One problematic response to feeling envy is that you become obsessed with the object of your envy and start ruminating on it. In addition to making you feel even more envious (and perhaps resentful eventually), there are the emotional opportunity costs to consider… All the time and mental energy you’ve spent dwelling on what someone else has and how you don’t is all time and energy that could have been productivity invested elsewhere.
But the more problematic response to envy has to do with values. Specifically, if the feeling of envy leads you to confuse other people’s values and goals for your own, you’re in for trouble. When you invest significant financial resources into lavish vacations or a home in the “good” neighborhood simply because that’s what the people you envy are doing, well, it’s not hard to see how that gets problematic.
When you make your decisions based on other people’s values, you end up living someone else’s life.
On the other hand, rather than immediately avoiding the feeling of envy—and keeping yourself in denial about it—what if you used it as a cue to self-reflect about what you really want?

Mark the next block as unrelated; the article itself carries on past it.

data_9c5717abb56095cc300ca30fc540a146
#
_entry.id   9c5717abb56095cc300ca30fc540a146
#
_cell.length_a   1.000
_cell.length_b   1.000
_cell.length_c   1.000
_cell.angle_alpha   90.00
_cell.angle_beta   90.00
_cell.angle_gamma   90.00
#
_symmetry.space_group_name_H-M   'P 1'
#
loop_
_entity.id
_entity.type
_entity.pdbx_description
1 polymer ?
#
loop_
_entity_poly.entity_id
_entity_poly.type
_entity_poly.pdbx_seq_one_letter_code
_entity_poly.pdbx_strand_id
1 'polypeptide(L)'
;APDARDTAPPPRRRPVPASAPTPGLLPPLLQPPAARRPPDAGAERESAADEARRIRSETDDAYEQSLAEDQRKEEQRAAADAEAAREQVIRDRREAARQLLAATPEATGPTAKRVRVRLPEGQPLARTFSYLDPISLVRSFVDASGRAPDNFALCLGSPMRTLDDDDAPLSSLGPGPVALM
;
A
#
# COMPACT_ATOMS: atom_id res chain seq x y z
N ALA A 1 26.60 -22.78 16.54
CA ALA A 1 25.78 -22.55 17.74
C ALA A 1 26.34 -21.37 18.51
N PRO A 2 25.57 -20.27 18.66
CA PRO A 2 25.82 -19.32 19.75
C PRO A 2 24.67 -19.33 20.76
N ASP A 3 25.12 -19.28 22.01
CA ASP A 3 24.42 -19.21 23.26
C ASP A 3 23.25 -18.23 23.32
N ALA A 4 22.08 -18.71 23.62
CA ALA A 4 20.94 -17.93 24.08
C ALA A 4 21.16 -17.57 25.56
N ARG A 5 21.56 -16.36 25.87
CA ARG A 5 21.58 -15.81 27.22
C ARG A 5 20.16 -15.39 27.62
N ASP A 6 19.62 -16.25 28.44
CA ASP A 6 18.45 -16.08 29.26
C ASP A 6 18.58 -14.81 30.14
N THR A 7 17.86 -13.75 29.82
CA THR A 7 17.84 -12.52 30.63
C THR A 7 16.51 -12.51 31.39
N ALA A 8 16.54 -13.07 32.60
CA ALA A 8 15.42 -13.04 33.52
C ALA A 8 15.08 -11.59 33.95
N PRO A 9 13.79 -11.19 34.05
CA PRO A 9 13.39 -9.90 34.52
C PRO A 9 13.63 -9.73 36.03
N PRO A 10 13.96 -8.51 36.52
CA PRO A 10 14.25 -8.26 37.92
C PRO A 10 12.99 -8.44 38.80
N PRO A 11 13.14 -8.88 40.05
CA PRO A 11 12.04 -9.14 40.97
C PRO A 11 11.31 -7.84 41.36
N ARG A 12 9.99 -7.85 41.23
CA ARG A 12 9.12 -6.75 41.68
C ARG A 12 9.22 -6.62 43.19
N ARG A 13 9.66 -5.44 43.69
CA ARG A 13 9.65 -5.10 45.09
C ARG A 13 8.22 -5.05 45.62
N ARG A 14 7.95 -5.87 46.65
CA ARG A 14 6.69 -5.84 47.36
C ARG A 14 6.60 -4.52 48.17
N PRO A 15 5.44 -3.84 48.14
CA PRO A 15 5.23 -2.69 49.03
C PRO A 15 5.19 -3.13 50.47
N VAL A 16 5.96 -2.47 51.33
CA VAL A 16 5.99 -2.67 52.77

- If you notice yourself feeling jealous of a friend’s amazing Instagram vacation photos, maybe that’s envy trying to tell you something?
- Not that you need to take the exact same trip to Iceland, necessarily. But perhaps that you’re craving more adventure or variety in your life?
- Or maybe that you value spending quality time with your family doing fun things but haven’t really been doing it much lately?
Rather than immediately avoiding envy, judging yourself for it, or acting on it impulsively, try to get curious about it.
Because very often envy is a useful cue for thinking more deeply about your values and the things that matter most.
“All your life, other people will try to take your accomplishments away from you. Don’t you take it away from yourself.”
― Michael Crichton
I’m always surprised at how hard people work to avoid admitting that they’re proud of themselves. It’s as if they’re afraid that the tiniest admission of pride will lead to a hellstorm of fire and brimstone raining down upon them and every important person in their life will immediately cast them out for being too self-centered.
I mean, I get it… A lot of people grew up being told that it’s never okay to express pride in yourself or even actively reprimanded for it. And in some religious circles, anything resembling pride is seen to be sinful and bad.